Figuring out numbers

Aiden BoyhamSound Telegraph

The shark dilemma has continued to rage, with a report from the CSIRO confirming shark numbers off the coast of WA were higher than in the Eastern States.

The report from the CSIRO, which highlighted there were almost 1500 sharks in WA waters, comes on the back of a report from the Telegraph in January which found Point Peron was a hotspot for shark detections.

The popular Rockingham coastal spot had recorded eight shark sightings up to early January, making it the highest in the metropolitan area according to figures released by Surf Life Saving WA.

More recently, a number of sharks were detected at beacons across waters in Rockingham, with Secret Harbour beach also closed on February 12 after a sighting.

Surf Lifesaving WA’s drone patrol spotted an unidentified 2m shark swimming about 500m offshore before it closed the beach.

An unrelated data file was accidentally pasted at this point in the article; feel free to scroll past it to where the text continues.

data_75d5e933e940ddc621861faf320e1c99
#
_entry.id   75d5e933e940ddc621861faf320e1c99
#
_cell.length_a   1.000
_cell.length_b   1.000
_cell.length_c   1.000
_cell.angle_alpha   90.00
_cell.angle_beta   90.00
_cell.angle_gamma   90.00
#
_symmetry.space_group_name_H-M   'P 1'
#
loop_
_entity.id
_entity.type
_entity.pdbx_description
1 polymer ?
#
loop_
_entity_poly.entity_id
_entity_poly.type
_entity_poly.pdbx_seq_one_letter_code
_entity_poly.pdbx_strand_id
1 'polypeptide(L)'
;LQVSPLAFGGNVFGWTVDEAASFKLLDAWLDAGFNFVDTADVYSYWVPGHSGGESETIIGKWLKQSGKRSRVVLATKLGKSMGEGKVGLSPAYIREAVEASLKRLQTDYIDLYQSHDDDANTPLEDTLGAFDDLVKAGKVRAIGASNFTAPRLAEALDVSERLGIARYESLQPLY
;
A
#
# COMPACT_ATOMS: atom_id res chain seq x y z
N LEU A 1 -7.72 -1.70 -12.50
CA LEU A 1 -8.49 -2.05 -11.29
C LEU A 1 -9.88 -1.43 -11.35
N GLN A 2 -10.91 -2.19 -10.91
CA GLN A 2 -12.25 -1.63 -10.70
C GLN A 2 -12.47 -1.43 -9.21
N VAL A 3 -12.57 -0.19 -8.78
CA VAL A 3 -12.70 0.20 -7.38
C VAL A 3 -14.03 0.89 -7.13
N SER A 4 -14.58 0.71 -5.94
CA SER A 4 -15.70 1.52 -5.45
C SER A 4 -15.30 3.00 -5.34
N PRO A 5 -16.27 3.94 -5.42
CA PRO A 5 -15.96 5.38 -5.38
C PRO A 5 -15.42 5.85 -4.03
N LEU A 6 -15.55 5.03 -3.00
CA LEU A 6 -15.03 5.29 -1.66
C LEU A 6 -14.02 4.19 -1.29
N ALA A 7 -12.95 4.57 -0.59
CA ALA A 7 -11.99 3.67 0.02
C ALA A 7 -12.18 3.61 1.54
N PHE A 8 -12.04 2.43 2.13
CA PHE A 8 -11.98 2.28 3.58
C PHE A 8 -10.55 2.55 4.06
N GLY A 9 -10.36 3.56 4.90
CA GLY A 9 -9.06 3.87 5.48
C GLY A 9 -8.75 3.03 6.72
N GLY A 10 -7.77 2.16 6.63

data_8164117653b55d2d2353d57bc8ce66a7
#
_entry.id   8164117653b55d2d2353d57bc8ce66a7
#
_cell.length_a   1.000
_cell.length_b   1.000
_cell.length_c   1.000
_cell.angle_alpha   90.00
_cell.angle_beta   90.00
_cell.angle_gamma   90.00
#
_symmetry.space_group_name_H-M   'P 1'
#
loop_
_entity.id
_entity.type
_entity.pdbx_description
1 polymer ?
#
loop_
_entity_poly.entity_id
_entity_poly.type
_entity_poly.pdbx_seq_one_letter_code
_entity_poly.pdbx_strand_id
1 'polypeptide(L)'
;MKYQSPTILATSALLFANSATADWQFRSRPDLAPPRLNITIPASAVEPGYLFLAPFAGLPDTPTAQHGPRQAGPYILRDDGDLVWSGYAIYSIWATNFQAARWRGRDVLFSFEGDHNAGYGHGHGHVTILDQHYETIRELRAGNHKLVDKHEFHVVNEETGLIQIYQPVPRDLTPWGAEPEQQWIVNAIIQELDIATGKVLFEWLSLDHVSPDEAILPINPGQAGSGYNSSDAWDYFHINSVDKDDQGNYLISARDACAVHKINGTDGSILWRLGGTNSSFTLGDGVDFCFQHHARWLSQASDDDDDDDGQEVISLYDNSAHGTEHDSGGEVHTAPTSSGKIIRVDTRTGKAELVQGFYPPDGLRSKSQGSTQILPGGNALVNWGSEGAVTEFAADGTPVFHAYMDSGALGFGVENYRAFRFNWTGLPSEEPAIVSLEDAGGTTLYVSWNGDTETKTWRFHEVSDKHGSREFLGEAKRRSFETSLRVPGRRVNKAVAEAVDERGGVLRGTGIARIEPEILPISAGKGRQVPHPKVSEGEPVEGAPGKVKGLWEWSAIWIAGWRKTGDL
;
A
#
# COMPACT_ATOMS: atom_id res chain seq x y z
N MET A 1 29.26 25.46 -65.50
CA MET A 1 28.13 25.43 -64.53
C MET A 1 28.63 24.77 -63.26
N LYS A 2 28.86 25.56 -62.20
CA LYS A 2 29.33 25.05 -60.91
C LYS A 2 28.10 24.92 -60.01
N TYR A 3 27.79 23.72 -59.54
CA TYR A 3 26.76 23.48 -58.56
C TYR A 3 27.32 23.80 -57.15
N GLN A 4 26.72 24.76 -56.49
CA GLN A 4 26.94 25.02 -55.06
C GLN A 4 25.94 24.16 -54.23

On the back of the CSIRO’s report, debate on the issue has been fierce, with Fisheries Minister Dave Kelly stating WA beachgoers were at no more risk than east coast swimmers.

Mr Kelly rejected claims from Federal Environment Minister Josh Frydenberg that lethal measures were needed to lower the population of white sharks in order to protect the public.

Mr Frydenberg noted 15 people had been killed by sharks in WA in the past 17 years, a figure higher than any other Australian State.

Greens South West Region MLC Diane Evers said rather than being a shark capital; per kilometre there were fewer great white sharks off WA’s coastline than the east coast.

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